The light fixture is a Blau-Aquaristic Lumina 1054 [54W T5s (x 10)]. I retrofitted the fixture by removing two T5 bulbs and placing nine 10 watt LEDs within this space. The current composition of the lighting in the fixture is:

Pink T5 x2

Blue T5 x6

10W LED 10000K x6

10W LED 15000K x3

Sump and Equipment

The sump is in the basement and I have to say having the sump in a well-ventilated place is a key part of success. Possibly just having the air injection from the skimmer should come from outside would be beneficial. My problem is when we play music, as many as seven people could be in the basement, and I worry about the amount of carbon dioxide produced. Due to this carbon dioxide production, I prefer to cut the amount of calcium hydroxide added to attempt to compensate. The lacking of a well-ventilated room to the outside could potentially have devastating effects on our little ecosystems.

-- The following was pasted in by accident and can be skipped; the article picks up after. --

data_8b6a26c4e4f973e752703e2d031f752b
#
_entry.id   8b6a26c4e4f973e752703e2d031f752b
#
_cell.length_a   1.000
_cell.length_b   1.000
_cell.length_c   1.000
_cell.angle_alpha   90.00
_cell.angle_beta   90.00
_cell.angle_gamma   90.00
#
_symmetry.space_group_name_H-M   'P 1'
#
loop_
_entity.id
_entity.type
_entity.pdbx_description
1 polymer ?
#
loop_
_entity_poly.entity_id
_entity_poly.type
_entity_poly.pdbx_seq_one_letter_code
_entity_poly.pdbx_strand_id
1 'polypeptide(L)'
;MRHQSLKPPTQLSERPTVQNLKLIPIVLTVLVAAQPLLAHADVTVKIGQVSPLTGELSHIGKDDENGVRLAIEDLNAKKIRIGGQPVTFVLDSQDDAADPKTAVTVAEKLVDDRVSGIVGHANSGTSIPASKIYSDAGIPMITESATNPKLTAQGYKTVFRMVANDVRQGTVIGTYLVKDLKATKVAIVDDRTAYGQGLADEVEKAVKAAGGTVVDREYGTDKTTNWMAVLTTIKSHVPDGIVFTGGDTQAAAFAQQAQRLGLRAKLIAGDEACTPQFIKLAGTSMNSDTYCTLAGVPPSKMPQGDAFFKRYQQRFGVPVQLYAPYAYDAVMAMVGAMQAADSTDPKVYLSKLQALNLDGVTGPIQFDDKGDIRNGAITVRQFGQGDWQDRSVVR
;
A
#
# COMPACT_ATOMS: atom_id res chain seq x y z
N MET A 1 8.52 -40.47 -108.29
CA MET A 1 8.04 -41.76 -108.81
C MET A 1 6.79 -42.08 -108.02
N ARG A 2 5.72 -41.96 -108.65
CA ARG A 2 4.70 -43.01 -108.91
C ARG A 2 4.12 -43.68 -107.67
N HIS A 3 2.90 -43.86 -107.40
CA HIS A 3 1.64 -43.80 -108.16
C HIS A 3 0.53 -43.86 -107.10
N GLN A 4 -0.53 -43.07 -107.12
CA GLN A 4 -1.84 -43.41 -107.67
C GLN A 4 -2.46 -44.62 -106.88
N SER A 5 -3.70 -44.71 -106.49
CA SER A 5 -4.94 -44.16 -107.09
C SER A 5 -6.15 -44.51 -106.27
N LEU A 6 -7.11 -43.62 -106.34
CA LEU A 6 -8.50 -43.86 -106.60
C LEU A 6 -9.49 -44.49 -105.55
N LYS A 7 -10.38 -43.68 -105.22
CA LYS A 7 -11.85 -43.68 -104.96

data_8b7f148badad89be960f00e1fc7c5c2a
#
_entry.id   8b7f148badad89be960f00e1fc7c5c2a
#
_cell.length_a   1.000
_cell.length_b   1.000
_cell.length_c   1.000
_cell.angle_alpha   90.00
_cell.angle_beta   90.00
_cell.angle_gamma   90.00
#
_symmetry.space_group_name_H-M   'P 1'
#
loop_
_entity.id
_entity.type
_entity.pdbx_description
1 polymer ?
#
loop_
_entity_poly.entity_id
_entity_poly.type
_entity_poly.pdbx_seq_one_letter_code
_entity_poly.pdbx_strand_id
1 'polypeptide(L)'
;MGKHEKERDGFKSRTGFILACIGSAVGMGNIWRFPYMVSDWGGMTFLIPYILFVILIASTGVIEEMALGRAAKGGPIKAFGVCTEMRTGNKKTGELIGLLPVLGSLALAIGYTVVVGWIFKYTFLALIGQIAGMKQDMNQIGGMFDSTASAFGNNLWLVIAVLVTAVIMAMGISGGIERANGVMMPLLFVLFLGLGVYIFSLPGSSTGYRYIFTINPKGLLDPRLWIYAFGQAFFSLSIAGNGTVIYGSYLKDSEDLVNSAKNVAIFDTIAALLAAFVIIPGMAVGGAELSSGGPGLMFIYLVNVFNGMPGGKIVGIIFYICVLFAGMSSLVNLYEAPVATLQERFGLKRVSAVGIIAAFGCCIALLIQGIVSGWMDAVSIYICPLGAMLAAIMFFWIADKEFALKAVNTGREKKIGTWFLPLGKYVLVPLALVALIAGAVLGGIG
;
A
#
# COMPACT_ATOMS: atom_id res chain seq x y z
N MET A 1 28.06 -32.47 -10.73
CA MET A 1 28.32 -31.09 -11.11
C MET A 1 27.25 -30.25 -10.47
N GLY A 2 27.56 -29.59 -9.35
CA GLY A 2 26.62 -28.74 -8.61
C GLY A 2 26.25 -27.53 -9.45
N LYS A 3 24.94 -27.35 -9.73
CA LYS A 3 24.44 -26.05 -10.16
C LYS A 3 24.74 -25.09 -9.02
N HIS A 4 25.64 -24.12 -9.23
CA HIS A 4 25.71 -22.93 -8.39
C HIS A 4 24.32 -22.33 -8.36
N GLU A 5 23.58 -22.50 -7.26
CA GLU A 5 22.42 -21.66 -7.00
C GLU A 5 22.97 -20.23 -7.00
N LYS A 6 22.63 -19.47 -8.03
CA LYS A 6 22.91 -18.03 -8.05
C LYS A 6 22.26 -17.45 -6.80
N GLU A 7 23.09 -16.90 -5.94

An Aquatronica controls everything and the sump pump is an Iwaki. The skimmer is a capricious ATI 200i. The sump had a deep sandbed (DSB) consisting of 50 kilograms (110 pounds) until November 2012. At that time the DSB was replaced by a bacterial reactor. I do not have enough experience yet to talk about it. While I did this, I also rebuilt a part of the display and added a Tunze 6095. I had some necrosis on my corals as a result; maybe I should have done nothing!


I’m not a chemist and neither a biologist. Taxonomy of corals is a very difficult job, and I have to say it is seemingly useless to me, so I rather just appreciate their beauty.

I am almost able to name everything in my aquarium, but what for? Instead let me explain my way of thinking about maintenance, or should I say life support. I feel like a simple gardener, or grandmother caring for her flower. Well, something like this, definitely not a botanist, my skill is only knowledge of observation and experience. You have only got to look of what modern agriculture is, to realize how science can get you away from the basics. The main thing is: trying to not act, being humble facing creation and let nature do is job. Something like reef permaculture.